Sudden and unexpected changes in the auditory and visual channel are known to capture attention. This attention capture has been shown to negatively impact performance in an ongoing task (i.e., deviance distraction). In three experiments we examined if deviant stimuli presented in a different modality than astandard stimuli caused distraction in a visual categorization task, using a multi-sensory oddball task. In two experiments a deviant sound was presented (20 % of trials) against 80 % vibrotactile standard trials. In one the standard was omitted on deviating sound trials, while in the other the standard and deviants were presented simultaneously. In the third experiment the standard vibration was omitted in 20 % of the trials without any presentation of a deviant sound. Results showed distraction by deviating sounds (p < .05), but not when standard vibrations were presented simultaneously (p >.05). Interestingly, the omission of a standard vibration showed distraction (p < .05). In conclusion, deviance distraction might be bound to within rather than between modalities.

Place, publisher, year, edition, pages
The Psychonomic Society, 2014
Series
Abstracts of the Psychonomic Society ; 19
Keywords
Tactile, Auditory, Cross-modal oddball, attention capture
National Category
Psychology (excluding Applied Psychology)
Identifiers
urn:nbn:se:umu:diva-109981 (URN)
Conference
Psychonomic Society's 55th Annual Meeting, Long Beach, November 20-23, 2014
Available from: 2015-10-09 Created: 2015-10-09 Last updated: 2018-06-07Bibliographically approved
Marsja, E., Neely, G., Parmentier, F. & Ljungberg K., J. (2014). Deviant sounds does not capture attention when presented among, and simultaneously as standard vibrations. In: : . Paper presented at 13th Auditory, Perception, Cognition and Action Meeting (APCAM) November 20th, Long Beach, California, USA.
Open this publication in new window or tab >>Deviant sounds does not capture attention when presented among, and simultaneously as standard vibrations
2014 (English)Conference paper, Poster (with or without abstract) (Other academic)
National Category
Psychology
Identifiers
urn:nbn:se:umu:diva-129492 (URN)
Conference
13th Auditory, Perception, Cognition and Action Meeting (APCAM) November 20th, Long Beach, California, USA
Available from: 2016-12-31 Created: 2016-12-31 Last updated: 2018-06-09
Ljungberg, J. K., Parmentier, F. B., Jones, D. M., Marsja, E. & Neely, G. (2014). ‘What’s in a name?’ ‘No more than when it's mine own’. Evidence from auditory oddball distraction.. Acta Psychologica, 150, 161-166
Open this publication in new window or tab >>‘What’s in a name?’ ‘No more than when it's mine own’. Evidence from auditory oddball distraction.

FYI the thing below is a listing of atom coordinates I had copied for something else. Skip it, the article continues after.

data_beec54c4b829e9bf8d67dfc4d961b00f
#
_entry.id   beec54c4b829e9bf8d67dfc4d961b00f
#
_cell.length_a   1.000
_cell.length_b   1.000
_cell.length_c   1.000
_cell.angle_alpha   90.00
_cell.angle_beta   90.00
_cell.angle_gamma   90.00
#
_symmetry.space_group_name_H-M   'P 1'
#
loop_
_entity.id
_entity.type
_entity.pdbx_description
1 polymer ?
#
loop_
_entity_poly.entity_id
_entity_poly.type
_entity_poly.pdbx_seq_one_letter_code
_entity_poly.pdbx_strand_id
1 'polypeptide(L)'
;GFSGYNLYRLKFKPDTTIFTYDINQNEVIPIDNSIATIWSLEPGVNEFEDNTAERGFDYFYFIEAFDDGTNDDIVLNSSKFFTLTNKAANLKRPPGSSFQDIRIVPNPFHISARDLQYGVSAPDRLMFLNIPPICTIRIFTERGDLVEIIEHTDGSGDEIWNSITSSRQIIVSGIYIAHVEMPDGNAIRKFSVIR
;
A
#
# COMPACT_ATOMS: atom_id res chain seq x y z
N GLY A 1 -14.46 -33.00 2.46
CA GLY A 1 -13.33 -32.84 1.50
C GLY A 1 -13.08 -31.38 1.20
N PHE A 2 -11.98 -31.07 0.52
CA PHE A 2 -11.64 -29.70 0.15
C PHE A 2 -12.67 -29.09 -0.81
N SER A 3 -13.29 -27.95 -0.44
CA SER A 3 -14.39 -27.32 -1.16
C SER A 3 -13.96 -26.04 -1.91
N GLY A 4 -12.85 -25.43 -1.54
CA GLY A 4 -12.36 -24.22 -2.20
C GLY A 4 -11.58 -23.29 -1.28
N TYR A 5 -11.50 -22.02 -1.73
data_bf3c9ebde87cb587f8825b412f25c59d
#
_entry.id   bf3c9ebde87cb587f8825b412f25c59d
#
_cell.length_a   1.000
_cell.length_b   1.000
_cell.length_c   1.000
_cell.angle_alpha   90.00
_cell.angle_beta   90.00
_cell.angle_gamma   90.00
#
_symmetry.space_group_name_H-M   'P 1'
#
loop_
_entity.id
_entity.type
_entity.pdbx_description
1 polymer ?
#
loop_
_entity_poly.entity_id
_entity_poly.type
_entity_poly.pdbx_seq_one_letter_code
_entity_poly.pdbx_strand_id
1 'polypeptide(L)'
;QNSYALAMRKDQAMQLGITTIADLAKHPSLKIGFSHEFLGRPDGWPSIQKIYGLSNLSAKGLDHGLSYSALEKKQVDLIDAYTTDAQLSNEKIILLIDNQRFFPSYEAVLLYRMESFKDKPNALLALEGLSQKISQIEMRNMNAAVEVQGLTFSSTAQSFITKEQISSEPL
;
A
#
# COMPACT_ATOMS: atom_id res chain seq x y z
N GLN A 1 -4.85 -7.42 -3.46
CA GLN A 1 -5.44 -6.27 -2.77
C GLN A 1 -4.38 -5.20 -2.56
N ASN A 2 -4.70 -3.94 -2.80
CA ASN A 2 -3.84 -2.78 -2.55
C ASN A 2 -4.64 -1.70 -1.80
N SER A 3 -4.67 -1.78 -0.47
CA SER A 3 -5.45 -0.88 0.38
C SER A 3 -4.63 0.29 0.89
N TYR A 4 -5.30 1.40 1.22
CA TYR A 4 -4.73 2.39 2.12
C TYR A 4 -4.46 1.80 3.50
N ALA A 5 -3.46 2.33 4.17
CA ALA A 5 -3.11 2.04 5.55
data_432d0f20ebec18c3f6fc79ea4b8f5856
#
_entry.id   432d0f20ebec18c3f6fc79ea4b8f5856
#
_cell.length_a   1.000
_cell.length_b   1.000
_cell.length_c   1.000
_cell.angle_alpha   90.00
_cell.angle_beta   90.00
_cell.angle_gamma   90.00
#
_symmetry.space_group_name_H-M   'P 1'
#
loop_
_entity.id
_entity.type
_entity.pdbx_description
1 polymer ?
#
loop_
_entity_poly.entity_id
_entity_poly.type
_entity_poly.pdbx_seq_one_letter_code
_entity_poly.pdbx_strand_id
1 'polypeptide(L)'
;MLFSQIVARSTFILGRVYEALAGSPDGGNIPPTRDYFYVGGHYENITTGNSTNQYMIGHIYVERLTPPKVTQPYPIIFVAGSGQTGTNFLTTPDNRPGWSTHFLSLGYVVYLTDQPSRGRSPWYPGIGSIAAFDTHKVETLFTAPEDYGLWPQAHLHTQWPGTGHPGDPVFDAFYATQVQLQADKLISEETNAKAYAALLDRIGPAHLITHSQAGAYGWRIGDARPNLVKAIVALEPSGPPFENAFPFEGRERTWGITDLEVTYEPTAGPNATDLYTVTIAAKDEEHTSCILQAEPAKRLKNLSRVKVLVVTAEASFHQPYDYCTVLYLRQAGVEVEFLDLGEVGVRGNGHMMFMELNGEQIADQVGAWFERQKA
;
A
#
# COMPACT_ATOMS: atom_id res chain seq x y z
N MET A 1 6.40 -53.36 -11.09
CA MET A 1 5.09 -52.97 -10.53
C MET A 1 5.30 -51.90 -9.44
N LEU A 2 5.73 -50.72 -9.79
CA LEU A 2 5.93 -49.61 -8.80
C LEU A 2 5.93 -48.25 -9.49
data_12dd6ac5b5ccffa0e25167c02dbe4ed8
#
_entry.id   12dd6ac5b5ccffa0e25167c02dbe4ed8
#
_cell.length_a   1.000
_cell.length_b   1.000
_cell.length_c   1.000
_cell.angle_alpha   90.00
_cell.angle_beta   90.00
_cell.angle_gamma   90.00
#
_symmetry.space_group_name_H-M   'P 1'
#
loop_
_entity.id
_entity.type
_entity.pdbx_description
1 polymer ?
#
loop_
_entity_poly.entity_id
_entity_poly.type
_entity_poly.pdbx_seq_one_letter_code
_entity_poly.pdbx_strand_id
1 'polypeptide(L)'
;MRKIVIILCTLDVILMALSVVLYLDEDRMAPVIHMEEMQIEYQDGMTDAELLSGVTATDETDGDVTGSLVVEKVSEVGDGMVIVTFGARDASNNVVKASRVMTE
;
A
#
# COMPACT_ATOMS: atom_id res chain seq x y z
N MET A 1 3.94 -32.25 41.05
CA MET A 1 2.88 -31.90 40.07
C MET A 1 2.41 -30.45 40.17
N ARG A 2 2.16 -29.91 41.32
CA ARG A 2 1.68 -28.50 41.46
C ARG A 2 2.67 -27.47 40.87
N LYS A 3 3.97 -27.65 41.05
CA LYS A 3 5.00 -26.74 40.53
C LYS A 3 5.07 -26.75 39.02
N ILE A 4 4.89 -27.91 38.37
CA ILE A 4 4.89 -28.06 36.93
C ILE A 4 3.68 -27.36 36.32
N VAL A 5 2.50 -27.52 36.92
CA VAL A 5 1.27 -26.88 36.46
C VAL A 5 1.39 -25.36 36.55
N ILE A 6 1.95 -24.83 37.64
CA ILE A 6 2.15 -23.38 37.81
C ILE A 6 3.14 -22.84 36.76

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2014 (English)In: Acta Psychologica, ISSN 0001-6918, E-ISSN 1873-6297, Vol. 150, p. 161-166Article in journal (Refereed) Published
Abstract [en]

Research of the distractor value of hearing the own name has shown that this self-referring stimulus captures attention in an involuntary fashion and create distraction. The behavioral studies are few and the outcomes are not always clear cut. In this study the distraction by own name compared to a control name was investigated by using a cross-modal oddball task in two experiments. In the first experiment, thirty-nine participants were conducting a computerized categorization task while exposed to, to-be ignored own and matched control names (controlling for familiarity, gender and number of syllables) as unexpected auditory deviant stimulus (12.5% trials for each name category) and a sine wave tone as a standard stimulus (75% of the trials). In the second experiment, another group of thirty-nine participants completed the same task but with the additional deviant stimulus of an irrelevant word added (10% trials for each deviant type and 70% trials with the standard stimulus). Results showed deviant distracton by exposure to both the irrelevant word, own and the control name compared to the standard tone but no differences were found showing that the own name captured attention and distracted the participants more than an irrelevant word or a control name. The results elucidate the role of the own name as a potent auditory distractor and possible limitations with its theoretical significance for general theories of attention are discussed.

Place, publisher, year, edition, pages
Elsevier, 2014
Keywords
Oddball; Distraction; Own-name; Attention; Auditory
National Category
Psychology
Identifiers
urn:nbn:se:umu:diva-89535 (URN)10.1016/j.actpsy.2014.05.009 (DOI)000338811400021 ()
Available from: 2014-06-04 Created: 2014-06-04 Last updated: 2018-06-07Bibliographically approved
Organisations
Identifiers
ORCID iD: ORCID iD iconorcid.org/0000-0002-2379-9201